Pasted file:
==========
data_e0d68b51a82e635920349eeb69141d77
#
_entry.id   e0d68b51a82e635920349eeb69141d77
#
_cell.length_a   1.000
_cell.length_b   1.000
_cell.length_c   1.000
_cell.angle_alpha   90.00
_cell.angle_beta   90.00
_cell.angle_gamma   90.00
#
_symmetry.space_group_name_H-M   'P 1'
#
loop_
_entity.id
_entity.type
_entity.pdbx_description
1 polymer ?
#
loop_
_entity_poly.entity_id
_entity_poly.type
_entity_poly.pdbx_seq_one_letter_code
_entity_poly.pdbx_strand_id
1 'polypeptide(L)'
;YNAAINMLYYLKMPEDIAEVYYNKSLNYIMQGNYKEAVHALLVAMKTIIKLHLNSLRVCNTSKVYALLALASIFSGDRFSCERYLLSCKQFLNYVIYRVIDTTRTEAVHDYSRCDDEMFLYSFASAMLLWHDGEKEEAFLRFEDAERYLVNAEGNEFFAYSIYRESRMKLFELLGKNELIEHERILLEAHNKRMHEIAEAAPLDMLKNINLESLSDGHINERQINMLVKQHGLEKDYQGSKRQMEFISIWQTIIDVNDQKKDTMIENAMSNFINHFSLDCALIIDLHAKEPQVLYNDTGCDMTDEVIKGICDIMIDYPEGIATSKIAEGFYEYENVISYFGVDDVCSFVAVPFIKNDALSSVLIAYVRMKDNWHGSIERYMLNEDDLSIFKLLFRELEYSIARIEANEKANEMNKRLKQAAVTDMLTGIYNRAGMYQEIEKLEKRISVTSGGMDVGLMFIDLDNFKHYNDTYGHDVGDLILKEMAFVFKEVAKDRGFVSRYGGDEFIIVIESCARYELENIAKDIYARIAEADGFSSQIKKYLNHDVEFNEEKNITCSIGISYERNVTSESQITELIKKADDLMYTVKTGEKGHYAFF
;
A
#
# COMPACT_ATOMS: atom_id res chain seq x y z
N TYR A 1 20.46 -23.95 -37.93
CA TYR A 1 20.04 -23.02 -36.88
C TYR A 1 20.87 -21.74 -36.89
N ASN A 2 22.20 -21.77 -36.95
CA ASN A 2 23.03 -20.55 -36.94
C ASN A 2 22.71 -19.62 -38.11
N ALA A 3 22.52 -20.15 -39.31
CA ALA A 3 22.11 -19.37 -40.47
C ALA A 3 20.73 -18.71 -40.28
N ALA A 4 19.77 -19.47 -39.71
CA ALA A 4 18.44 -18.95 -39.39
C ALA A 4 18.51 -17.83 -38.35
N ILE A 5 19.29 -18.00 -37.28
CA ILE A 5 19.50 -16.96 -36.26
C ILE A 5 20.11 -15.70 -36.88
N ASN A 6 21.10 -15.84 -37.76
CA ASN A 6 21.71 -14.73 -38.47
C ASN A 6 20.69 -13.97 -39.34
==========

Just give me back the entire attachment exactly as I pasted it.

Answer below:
data_e0d68b51a82e635920349eeb69141d77
#
_entry.id   e0d68b51a82e635920349eeb69141d77
#
_cell.length_a   1.000
_cell.length_b   1.000
_cell.length_c   1.000
_cell.angle_alpha   90.00
_cell.angle_beta   90.00
_cell.angle_gamma   90.00
#
_symmetry.space_group_name_H-M   'P 1'
#
loop_
_entity.id
_entity.type
_entity.pdbx_description
1 polymer ?
#
loop_
_entity_poly.entity_id
_entity_poly.type
_entity_poly.pdbx_seq_one_letter_code
_entity_poly.pdbx_strand_id
1 'polypeptide(L)'
;YNAAINMLYYLKMPEDIAEVYYNKSLNYIMQGNYKEAVHALLVAMKTIIKLHLNSLRVCNTSKVYALLALASIFSGDRFSCERYLLSCKQFLNYVIYRVIDTTRTEAVHDYSRCDDEMFLYSFASAMLLWHDGEKEEAFLRFEDAERYLVNAEGNEFFAYSIYRESRMKLFELLGKNELIEHERILLEAHNKRMHEIAEAAPLDMLKNINLESLSDGHINERQINMLVKQHGLEKDYQGSKRQMEFISIWQTIIDVNDQKKDTMIENAMSNFINHFSLDCALIIDLHAKEPQVLYNDTGCDMTDEVIKGICDIMIDYPEGIATSKIAEGFYEYENVISYFGVDDVCSFVAVPFIKNDALSSVLIAYVRMKDNWHGSIERYMLNEDDLSIFKLLFRELEYSIARIEANEKANEMNKRLKQAAVTDMLTGIYNRAGMYQEIEKLEKRISVTSGGMDVGLMFIDLDNFKHYNDTYGHDVGDLILKEMAFVFKEVAKDRGFVSRYGGDEFIIVIESCARYELENIAKDIYARIAEADGFSSQIKKYLNHDVEFNEEKNITCSIGISYERNVTSESQITELIKKADDLMYTVKTGEKGHYAFF
;
A
#
# COMPACT_ATOMS: atom_id res chain seq x y z
N TYR A 1 20.46 -23.95 -37.93
CA TYR A 1 20.04 -23.02 -36.88
C TYR A 1 20.87 -21.74 -36.89
N ASN A 2 22.20 -21.77 -36.95
CA ASN A 2 23.03 -20.55 -36.94
C ASN A 2 22.71 -19.62 -38.11
N ALA A 3 22.52 -20.15 -39.31
CA ALA A 3 22.11 -19.37 -40.47
C ALA A 3 20.73 -18.71 -40.28
N ALA A 4 19.77 -19.47 -39.71
CA ALA A 4 18.44 -18.95 -39.39
C ALA A 4 18.51 -17.83 -38.35
N ILE A 5 19.29 -18.00 -37.28
CA ILE A 5 19.50 -16.96 -36.26
C ILE A 5 20.11 -15.70 -36.88
N ASN A 6 21.10 -15.84 -37.76
CA ASN A 6 21.71 -14.73 -38.47
C ASN A 6 20.69 -13.97 -39.34